The naming of hurricanes/cyclones has been historically prevalent since 1945. This is a way of keeping a global uniformity over the single weather pattern. Names are drawn from a predetermined list put together by government officials. Over the last year of so, US television and internet conglomerate The Weather Channel has taken liberty of naming winter storms, claiming it is easier for the public to follow. The National Weather Service and National Oceanic and Atmospheric Administration disagrees and does not name winter storms because it is confusing and winter storms are unpredictable. A winter storm's impact varies from location to location, plus multiple air streams and storms often blending together covering a large surface area.
The Weather Channel is confusing and weird. Most people do not care about a winter storms name, they just want to know the weather. The Weather Channel has strayed from the truth that is weather. Whether you like their take on news, sports, or paint colors to cure winter blues, it has become increasingly difficult to navigate their website in search of the weather. Personally I do not need to know Strange Sea Creatures You Never Knew Existed nor am I interested in 'Taxiderpy': Taxidermy Fails (PHOTOS). If I was, I would have Googled it myself. I just need to know if I need to bring an umbrella? If their new objective is grossing people out, they've succeeded. After being freaked out myself, I simply gave up and looking out the window.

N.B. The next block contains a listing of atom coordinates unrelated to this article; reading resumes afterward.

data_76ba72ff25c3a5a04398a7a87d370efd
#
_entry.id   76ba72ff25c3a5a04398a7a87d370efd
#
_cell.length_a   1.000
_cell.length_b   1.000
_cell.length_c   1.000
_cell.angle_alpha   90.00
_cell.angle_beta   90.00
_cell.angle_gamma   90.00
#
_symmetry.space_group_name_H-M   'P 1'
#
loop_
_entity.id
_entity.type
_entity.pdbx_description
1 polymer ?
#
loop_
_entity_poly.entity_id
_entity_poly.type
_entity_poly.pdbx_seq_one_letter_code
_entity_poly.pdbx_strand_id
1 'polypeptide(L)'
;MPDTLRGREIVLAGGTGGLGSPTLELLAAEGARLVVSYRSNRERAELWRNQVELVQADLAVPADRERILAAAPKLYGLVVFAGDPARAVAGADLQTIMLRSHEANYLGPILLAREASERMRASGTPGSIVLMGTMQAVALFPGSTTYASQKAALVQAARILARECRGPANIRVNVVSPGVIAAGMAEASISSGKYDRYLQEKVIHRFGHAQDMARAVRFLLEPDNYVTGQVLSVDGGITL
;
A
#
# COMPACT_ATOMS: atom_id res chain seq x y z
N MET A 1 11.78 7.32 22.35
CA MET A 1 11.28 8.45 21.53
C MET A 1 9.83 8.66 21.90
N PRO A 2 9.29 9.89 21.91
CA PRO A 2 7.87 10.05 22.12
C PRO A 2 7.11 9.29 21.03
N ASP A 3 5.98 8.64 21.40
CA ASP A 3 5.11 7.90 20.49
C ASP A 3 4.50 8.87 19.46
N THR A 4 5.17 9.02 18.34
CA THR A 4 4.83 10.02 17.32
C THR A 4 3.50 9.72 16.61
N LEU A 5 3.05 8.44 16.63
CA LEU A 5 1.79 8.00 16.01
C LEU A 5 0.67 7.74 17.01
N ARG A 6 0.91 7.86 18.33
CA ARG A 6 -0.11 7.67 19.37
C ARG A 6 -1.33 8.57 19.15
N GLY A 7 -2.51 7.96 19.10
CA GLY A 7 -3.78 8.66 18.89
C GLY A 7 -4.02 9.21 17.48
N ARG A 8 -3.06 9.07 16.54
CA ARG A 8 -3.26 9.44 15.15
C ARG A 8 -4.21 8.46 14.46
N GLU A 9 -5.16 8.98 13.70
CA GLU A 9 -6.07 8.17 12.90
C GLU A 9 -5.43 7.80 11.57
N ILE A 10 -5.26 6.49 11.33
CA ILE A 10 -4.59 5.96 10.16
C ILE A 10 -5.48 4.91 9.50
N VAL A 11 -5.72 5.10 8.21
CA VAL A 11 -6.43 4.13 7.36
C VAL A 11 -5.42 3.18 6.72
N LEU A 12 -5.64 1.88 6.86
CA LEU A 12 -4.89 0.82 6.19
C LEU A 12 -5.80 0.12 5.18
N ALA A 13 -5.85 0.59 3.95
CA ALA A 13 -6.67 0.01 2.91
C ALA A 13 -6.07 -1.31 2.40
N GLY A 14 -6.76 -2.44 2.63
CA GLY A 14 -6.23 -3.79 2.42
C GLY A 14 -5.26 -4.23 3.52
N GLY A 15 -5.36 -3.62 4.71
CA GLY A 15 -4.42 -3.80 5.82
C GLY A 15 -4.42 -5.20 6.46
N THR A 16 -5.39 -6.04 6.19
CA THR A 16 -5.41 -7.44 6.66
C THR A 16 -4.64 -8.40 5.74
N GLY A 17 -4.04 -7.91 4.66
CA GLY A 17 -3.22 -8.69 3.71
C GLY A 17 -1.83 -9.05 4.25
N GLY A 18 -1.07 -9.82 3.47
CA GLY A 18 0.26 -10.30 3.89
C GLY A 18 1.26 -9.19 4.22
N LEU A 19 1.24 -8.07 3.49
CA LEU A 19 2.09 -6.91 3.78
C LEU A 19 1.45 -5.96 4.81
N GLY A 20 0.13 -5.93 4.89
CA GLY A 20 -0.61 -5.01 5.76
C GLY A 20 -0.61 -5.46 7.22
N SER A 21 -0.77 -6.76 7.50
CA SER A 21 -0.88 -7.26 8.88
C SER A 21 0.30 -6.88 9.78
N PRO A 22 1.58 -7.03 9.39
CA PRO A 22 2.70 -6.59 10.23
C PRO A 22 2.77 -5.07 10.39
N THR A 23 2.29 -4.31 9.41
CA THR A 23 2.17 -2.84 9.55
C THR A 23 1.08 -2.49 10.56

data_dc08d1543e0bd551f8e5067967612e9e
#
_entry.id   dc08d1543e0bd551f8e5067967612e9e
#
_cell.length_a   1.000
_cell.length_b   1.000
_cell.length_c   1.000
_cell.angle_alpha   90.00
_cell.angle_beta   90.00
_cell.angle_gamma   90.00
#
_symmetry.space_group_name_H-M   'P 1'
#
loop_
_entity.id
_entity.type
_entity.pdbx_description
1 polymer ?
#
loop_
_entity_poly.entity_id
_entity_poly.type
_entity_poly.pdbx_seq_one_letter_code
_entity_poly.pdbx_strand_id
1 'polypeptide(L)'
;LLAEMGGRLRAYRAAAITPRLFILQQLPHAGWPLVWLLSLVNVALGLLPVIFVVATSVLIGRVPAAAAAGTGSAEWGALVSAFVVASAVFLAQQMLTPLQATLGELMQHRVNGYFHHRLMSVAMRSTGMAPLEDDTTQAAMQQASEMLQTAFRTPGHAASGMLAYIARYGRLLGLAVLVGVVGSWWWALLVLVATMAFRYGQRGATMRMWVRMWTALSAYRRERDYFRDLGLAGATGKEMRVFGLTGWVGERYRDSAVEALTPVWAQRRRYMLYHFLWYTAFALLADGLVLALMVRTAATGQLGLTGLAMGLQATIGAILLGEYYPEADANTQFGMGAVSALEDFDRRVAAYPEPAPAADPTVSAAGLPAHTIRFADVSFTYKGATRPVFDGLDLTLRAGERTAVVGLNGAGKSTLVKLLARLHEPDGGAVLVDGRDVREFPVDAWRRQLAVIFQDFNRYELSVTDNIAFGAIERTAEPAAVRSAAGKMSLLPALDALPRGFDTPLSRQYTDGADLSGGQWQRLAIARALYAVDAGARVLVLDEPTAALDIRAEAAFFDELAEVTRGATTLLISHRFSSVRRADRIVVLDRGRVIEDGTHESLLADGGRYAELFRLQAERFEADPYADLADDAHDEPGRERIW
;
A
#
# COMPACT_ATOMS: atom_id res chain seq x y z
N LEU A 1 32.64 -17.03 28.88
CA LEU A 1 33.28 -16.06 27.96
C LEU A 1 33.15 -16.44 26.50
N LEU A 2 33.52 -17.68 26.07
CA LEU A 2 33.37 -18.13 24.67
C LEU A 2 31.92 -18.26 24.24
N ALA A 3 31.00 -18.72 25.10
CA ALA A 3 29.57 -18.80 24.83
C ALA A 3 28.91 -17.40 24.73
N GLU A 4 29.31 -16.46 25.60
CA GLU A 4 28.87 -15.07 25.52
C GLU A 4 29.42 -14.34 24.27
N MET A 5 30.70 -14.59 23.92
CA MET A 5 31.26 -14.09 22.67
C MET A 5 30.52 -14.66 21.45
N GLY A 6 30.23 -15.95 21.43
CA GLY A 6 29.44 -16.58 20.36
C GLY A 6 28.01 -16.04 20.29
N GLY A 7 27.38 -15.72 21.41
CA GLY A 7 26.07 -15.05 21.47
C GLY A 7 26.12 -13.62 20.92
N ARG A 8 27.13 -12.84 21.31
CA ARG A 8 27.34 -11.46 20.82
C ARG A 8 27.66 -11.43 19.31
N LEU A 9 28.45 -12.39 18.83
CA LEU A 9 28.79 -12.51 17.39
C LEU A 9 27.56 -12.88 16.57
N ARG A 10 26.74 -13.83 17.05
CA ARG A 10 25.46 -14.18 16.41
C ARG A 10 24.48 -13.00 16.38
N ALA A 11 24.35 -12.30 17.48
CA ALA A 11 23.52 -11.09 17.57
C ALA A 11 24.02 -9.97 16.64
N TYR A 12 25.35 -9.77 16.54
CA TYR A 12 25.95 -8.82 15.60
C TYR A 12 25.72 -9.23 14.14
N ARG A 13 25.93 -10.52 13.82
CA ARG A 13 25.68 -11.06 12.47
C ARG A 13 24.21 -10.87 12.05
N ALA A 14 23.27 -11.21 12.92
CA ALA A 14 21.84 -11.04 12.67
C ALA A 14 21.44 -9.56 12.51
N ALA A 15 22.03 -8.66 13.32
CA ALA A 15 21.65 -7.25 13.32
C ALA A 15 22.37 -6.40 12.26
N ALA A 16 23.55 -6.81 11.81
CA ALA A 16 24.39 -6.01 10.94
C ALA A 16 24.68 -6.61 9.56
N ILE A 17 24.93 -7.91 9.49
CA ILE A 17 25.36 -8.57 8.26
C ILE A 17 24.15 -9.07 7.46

100 Objects of Popular and Material Culture is an blog exploring the manifestations of human consumption and commodity-ization. The purpose of this experiment is to explore material and popular culture in contemporary society by using objects and concepts to prompt wider questions and reflections. So by emulating The British Museum's and Neil MacGregor's format of A History of the World in 100 Objects I plan to satirically analyze and reinterpreted 100 material culture objects over the course of 2014. Material Culture is the study of our culture's consumption of stuff; namely the manifestation of culture through material productions where people's perceptions of objects is socially and culturally dependent. With this, objects reflect conscious and unconscious beliefs on the the individuals who fabricated, purchased, or used them, and by extension the society where they live. So examining materiality, cultural truths and societal assumptions may be discovered. As anthropologist Arjun Appaduai states "in any society the individual is often caught between the cultural structure of commodity-ization and his own personal attempts to bring a value and order to the universe of things." Objects and commodities make up a much larger symbolic system consisting of want and need, socio-economic status, fashion, etc. Often times form follows function whether the commodity, market, and or consumer forever evolve around one-another. Philosopher Pierre Bourdieu's theories of capital flow full circle; where regardless if you are a minimalist or a hoarder the world is made up of things and everyone will leave their footprint on the earth. So by humorously analyzing marketed objects and concepts, hopefully this blog will provide further incite into ideas of over-consumption, a disposable society, consumerism vs. anti-consumers, planned obsolescence vs. sustainability, as well as the greater good of mankind and future generations.